To test whether these role-modeling effects persisted over time, two months later researchers observed the children playing the game again. Would the modeling or the preaching influence whether the children gave — and would they even remember it from two months earlier?

The most generous children were those who watched the teacher give but not say anything. Two months later, these children were 31 percent more generous than those who observed the same behavior but also heard it preached. The message from this research is loud and clear: If you don’t model generosity, preaching it may not help in the short run, and in the long run, preaching is less effective than giving while saying nothing at all.

People often believe that character causes action, but when it comes to producing moral children, we need to remember that action also shapes character. As the psychologist Karl Weick is fond of asking, “How can I know who I am until I see what I do? How can I know what I value until I see where I walk?”

Adam Grant  is a professor of management and psychology at the Wharton School of the University of Pennsylvania and the author of “Give and Take: Why Helping Others Drives Our Success.”

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Praise for intelligence can undermine children’s motivation and performance.
Mueller, Claudia M.; Dweck, Carol S.
Journal of Personality and Social Psychology, Vol 75(1), Jul 1998, 33-52. doi: 10.1037/0022-3514.75.1.33
Abstract
Praise for ability is commonly considered to have beneficial effects on motivation. Contrary to this popular belief, six studies demonstrated that praise for intelligence had more negative consequences for students’ achievement motivation than praise for effort. Fifth graders praised for intelligence were found to care more about performance goals relative to learning goals than children praised for effort. After failure, they also displayed less task persistence, less task enjoyment, more low-ability attributions, and worse task performance than children praised for effort. Finally, children praised for intelligence described it as a fixed trait more than children praised for hard work, who believed it to be subject to improvement. These findings have important implications for how achievement is best encouraged, as well as for more theoretical issues, such as the potential cost of performance goals and the socialization of contingent self-worth. (PsycINFO Database Record (c) 2012 APA, all rights reserved) Value Hierarchies Across Cultures

Taking a Similarities Perspective
Shalom H. Schwartz ,Anat Bardi
Abstract
Beyond the striking differences in the value priorities of groups is a surprisingly widespread consensus regarding the hierarchical order of values. Average value hierarchies of representative and near representative samples from 13 nations exhibit a similar pattern that replicates with school teachers in 56 nations and college students in 54 nations. Benevolence, self-direction, and universalism values are consistently most important; power, tradition, and stimulation values are least important; and security, conformity, achievement, and hedonism are in between. Value hierarchies of 83% of samples correlate at least .80 with this pan-cultural hierarchy. To explain the pan-cultural hierarchy, the authors discuss its adaptive functions in meeting the requirements of successful societal functioning. The authors demonstrate, with data from Singapore and the United States, that correctly interpreting the value hierarchies of groups requires comparison with the pan-cultural normative baseline.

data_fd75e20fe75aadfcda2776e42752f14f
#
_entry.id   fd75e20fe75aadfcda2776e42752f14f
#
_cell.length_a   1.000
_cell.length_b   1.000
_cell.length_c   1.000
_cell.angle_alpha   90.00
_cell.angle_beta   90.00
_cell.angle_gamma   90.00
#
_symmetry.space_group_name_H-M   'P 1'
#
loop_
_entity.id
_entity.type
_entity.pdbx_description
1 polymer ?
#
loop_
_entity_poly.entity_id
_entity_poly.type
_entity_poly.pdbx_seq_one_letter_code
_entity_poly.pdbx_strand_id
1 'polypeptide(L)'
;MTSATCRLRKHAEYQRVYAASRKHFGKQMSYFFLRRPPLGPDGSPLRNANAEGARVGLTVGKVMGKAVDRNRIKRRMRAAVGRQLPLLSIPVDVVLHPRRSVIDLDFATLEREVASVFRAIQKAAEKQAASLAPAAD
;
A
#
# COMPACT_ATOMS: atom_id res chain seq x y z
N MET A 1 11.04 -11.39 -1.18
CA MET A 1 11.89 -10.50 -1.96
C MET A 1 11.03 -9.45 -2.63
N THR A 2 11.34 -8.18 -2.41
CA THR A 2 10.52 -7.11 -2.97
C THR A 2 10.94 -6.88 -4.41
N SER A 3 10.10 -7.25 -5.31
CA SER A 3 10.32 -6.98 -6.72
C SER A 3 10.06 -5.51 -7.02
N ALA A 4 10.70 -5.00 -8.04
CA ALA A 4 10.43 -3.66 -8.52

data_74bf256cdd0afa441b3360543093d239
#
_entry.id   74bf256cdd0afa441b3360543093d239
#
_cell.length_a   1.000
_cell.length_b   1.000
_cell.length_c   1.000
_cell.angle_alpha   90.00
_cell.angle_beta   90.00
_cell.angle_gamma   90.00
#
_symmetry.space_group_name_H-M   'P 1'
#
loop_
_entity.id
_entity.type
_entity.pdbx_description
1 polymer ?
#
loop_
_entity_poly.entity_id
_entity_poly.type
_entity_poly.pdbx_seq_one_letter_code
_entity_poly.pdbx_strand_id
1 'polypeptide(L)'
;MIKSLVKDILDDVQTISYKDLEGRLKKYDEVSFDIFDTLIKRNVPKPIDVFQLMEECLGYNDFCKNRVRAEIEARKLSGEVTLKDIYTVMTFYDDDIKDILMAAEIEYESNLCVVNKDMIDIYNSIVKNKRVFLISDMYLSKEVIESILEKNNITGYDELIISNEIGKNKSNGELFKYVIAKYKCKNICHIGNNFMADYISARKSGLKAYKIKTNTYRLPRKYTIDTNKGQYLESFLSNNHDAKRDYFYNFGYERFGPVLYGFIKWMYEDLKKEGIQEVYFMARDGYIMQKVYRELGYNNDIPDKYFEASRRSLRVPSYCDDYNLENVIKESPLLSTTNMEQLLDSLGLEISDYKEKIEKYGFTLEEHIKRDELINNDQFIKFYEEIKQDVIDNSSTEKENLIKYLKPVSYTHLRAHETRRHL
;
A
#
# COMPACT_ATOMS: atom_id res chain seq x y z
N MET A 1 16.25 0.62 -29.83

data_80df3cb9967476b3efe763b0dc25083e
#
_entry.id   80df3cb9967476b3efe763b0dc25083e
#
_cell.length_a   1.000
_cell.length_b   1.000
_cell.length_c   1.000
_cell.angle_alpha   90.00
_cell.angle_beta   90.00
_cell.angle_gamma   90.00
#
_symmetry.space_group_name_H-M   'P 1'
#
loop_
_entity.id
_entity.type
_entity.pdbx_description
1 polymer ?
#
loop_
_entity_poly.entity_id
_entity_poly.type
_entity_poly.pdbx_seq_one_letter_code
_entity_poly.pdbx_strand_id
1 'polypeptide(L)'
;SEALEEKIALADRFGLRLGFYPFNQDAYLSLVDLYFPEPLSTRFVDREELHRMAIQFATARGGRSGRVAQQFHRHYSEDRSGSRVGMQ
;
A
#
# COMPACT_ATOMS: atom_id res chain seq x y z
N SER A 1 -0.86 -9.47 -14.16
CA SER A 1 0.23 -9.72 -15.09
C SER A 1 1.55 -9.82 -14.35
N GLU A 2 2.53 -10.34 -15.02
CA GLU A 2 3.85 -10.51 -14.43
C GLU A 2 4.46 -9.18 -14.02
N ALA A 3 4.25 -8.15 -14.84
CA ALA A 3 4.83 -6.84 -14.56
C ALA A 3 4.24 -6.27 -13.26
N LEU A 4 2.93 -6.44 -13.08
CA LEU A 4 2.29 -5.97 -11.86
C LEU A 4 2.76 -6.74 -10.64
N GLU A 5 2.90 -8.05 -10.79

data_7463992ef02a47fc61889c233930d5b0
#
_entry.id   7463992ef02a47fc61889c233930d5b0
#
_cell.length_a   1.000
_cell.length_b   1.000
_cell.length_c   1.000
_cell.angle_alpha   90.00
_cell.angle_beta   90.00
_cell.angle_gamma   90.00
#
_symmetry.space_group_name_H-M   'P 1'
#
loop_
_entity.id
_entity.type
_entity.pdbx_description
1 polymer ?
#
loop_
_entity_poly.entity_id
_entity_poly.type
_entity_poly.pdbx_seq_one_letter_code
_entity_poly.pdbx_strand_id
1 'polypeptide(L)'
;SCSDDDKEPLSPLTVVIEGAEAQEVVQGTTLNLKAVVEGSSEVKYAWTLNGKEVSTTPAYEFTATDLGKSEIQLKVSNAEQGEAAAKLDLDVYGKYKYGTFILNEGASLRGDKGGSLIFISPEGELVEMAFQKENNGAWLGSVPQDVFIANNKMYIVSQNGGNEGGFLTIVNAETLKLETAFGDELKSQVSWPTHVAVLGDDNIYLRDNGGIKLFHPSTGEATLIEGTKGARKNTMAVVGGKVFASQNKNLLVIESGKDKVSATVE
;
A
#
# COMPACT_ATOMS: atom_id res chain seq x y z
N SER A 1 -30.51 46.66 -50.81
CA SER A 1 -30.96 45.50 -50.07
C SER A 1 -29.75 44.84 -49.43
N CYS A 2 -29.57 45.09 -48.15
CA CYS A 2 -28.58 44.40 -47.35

Cultural Bases for Self-Evaluation
Seeing Oneself Positively in Different Cultural Contexts
Maja Becker,Vivian L. Vignoles,Ellinor Owe,Matthew J. Easterbrook,Rupert Brown,Peter B. Smith
Michael Harris Bond,Camillo Regalia,Claudia Manzi,Maria Brambilla,Said Aldhafri,Roberto González
Diego Carrasco,Maria Paz Cadena,Siugmin Lay,Inge Schweiger Gallo,Ana Torres,Leoncio Camino
Emre Özgen,Ülkü E. Güner,Nil Yamakoğlu,Flávia Cristina Silveira Lemos,Elvia Vargas Trujillo
Paola Balanta,Ma. Elizabeth J. Macapagal,M. Cristina Ferreira,Ginette Herman,Isabelle de Sauvage
David Bourguignon,Qian Wang,Márta Fülöp,Charles Harb,Aneta Chybicka,Kassahun Habtamu Mekonnen
Mariana Martin,George Nizharadze,Alin Gavreliuc,Johanna Buitendach,Aune Valk,Silvia H. Koller
Personality and Social Psychology Bulletin May 1, 2014 40: 657-675
Abstract